Whether this appeal is frivolous matters only if the sum under Rule 37(a)(4) — "the reasonable expenses incurred in opposing the motion. including attorney's fees" — omits expenses incurred in obtaining and defending an award. If the district court had awarded sanctions under Rule 11, then the answer would be "yes." Cooter Gell v. Hartmarx Corp., 496 U.S. 384, 405-09, 110 S.Ct. 2447, 2460-63, 110 L.Ed.2d 359 (1990), holds that a person sanctioned for filing frivolous papers in the district court need not pay extra for taking an appeal, unless the appeal is independently frivolous and sanctionable under Rule 38. When the district court awards fees to the prevailing party as of course, by contrast, the costs of defending the award on appeal are added to that award as of course. E.g., Commissioner of INS v. Jean, 496 U.S. 154, 110 S.Ct. 2316, 110 L.Ed.2d 134 (1990). The rationale of fee- shifting rules is that the victor should be made whole — should be as well off as if the opponent had respected his legal rights in the first place. This cannot be accomplished if the victor must pay for the appeal out of his own pocket. Id. at 163-65, 110 S.Ct. at 2321-23.
Rule 37(a)(4) is a fee-shifting rule. The winner is entitled to fees unless the opponent establishes that his position was "substantially justified." This is the same formulation employed in the Equal Access to Justice Act, the fee-shifting statute in Jean. When construing the EAJA, the Court concluded that the victor is entitled to recoup his full outlay, including the fees incurred in seeking fees and defending an award on appeal. The only potential obstacle to treating Rule 37(a)(4) the same way the Supreme Court treated the EAJA in Jean is that Rule 37, like the other civil rules, applies only in the district courts. Cooter Gell emphasized this when discussing the relation between Civil Rule 11 and Appellate Rule 38. See 496 U.S. at 406-07, 110 S.Ct. at 2461-62. Yet the Court also emphasized that Rule 11 is not a fee-shifting rule, id. at 408, 110 S.Ct. at 2462, implying that fee-shifting rules should be treated differently from rules designed to sanction frivolous positions. That Rule 37(a)(4) "applies" only in the district courts does not establish that its reference to "reasonable expenses incurred in opposing the motion, including attorney's fees," includes only the expenses incurred prior to the ruling on the motion. A sore loser who files repeated motions under Rules 59 and 60 in an effort to obtain relief from the award should expect to pay the tab, even though the opponent's expenses of opposing these requests may be distinguished from the expenses of opposing the discovery motion and obtaining the protective order.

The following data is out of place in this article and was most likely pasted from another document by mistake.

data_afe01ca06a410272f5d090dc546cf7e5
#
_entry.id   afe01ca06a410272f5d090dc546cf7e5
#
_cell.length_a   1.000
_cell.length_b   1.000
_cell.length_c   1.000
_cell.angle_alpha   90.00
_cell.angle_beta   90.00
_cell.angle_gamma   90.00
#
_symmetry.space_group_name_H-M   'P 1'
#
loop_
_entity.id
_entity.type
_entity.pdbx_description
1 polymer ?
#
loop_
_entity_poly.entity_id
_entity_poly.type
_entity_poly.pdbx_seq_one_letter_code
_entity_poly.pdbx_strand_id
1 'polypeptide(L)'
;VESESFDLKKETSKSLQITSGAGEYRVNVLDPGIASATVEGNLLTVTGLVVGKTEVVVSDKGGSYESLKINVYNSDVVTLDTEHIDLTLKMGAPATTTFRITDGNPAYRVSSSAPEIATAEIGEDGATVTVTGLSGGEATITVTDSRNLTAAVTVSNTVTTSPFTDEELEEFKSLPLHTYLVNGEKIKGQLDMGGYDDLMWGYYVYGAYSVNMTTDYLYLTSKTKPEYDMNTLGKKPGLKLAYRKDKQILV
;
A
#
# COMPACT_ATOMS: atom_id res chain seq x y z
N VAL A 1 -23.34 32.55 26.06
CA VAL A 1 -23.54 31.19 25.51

If instead of pestering the victor with motions in the district court, the loser files equivalent documents in the court of appeals, the upshot should be the same. Under Rule 37 the district court makes the final award, so we remand for that purpose. Evans is entitled to the reasonable expenses, including attorneys' fees, incurred in obtaining the protective order and defending her entitlement to this reimbursement. Nothing less will make her whole; anything less would defeat the function of Rule 37(a)(4).
AFFIRMED AND REMANDED.